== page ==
Documents: Gardening From: Gardening From New Zealand:

The Dowdeswells Save the Delphinium
by Michael Paetzold
January 26, 2003




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'Blushing Brides'

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"Allergies caused this?" 

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'Pirouette' shows the value of foliage"

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'Sunny Skies'

At heart, I am a very bad gardener. I have a horrible attitude towards my precious darlings, my plants, and especially towards my herbaceous perennials. I absolutely refuse to pamper them. I will give them a good start: I try to make sure that the soil is reasonable and weed-free, I mulch them and even occasionally give them a top dressing of manure. After that, they’re on their own. I am quite dispassionate about it. Flourish or die, I say to them. Life is too short to mollycoddle a plant that’s just waiting for the chance to turn up its toes on you anyway.
Delphiniums are the exception to my Darwinesque vision of horticulture. As befitting any well-cossetted diva assoluta, they are finickity, fastidious and demanding. For them, I am willing to haul pails of water in the dust of the summer, a Sisyphean task if there ever was one. I will meticulously stake their floppy heads, baby them with extra feed, and generally fuss over them like an elderly, spinsterish aunt with loads of money. The rewards of such effort are glorious. A well-grown planting of deep blue delphiniums, magnificent and suave, has been known to heal quarrelsome marriages and make strong men weep. 
For many years, like nearly everyone else in this country, I have grown the Pacific Giant cultivars. This was for lack of anything else reasonably available. (I won’t speak of the so-called dwarf cultivars, supposedly "suitable for windy and exposed locations", because they are, well, unspeakable.) I raised Pacific Giants with some reluctance, for I have never been completely happy with them. Though performing well enough and occasionally giving exceptional results they never matched the delphiniums that haunted my dreams, the ones that seem to inhabit English gardening books, with strong stems and clear excellent colours.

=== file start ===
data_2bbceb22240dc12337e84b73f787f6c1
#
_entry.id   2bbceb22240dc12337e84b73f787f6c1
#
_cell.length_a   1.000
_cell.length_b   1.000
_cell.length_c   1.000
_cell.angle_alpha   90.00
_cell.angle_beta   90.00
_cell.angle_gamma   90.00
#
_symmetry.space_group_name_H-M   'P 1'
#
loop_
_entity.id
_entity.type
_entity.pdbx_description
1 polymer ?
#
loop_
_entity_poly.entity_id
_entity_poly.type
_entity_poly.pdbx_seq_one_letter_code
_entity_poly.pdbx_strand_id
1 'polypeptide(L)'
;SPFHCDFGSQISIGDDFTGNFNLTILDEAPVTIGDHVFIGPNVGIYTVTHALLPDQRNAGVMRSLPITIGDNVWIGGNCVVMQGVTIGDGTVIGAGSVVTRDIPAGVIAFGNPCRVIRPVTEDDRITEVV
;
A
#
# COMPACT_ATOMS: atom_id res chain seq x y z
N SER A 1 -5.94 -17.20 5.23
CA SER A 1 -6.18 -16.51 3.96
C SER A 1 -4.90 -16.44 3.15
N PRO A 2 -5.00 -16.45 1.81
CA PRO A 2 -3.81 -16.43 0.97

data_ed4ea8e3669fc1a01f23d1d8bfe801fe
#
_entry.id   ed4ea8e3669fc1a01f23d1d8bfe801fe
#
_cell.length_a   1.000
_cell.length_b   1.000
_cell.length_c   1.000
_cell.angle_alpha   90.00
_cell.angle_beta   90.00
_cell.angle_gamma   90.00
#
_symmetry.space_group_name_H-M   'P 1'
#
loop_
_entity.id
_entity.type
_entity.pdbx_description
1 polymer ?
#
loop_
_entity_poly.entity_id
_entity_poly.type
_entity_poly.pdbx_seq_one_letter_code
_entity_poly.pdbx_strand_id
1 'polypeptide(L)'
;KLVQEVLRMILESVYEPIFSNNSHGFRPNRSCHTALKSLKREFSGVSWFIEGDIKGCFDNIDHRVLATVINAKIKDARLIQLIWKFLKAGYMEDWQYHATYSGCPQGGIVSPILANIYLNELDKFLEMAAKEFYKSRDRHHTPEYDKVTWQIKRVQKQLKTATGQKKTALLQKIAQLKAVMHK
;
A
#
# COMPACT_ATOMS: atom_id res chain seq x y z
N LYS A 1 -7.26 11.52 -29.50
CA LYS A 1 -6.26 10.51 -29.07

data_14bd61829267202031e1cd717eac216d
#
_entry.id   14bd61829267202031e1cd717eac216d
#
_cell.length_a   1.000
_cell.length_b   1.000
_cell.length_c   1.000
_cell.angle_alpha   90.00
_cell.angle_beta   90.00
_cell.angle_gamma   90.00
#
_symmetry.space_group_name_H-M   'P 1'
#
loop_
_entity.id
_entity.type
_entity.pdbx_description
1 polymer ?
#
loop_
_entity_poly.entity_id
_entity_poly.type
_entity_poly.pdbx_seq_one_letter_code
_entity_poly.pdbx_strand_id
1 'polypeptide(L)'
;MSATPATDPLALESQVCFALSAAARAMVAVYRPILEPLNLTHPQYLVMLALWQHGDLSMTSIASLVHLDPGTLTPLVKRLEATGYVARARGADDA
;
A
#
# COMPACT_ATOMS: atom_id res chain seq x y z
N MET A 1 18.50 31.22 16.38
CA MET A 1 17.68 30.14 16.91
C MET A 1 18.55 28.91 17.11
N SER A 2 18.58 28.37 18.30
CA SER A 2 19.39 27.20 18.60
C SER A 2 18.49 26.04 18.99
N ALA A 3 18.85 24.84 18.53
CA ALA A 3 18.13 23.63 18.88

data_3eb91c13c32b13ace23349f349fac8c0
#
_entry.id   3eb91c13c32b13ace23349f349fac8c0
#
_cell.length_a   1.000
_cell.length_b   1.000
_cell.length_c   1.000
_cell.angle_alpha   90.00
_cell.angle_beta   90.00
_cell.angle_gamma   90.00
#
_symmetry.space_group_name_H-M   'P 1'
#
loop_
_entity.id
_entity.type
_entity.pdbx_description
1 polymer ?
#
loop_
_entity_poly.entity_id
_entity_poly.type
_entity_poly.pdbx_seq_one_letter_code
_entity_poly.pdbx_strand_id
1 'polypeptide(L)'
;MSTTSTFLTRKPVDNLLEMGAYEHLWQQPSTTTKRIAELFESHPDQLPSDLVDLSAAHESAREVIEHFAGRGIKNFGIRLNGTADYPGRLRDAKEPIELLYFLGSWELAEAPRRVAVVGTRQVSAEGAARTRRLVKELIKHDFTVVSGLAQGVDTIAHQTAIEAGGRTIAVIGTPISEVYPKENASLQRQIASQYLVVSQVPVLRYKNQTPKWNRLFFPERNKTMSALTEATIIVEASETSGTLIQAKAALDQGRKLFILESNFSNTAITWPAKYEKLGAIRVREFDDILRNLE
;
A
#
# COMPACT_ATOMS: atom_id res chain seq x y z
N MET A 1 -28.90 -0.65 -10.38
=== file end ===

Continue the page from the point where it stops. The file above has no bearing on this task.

At best, Pacific Giants are short-lived perennials: they have acquired a certain amount of notoriety for being their best the first year after planting, even in Canada where delphs grow strong and bold. (In more effete, southern parts of this continent, they are treated as annuals.) Then after this season of triumph — a slow, sad decline for a couple of years before finally being worthy of the compost pile. This trait is so strong that nearly every gardening reference I have recommends renewing delphiniums regularly. Delphiniums are even getting a reputation for being difficult.
It’s a tired rehearsal of an old familiar tune: a once beloved plant going to seed, as it were. If there was ever a plant that needed saving, it was the delphinium.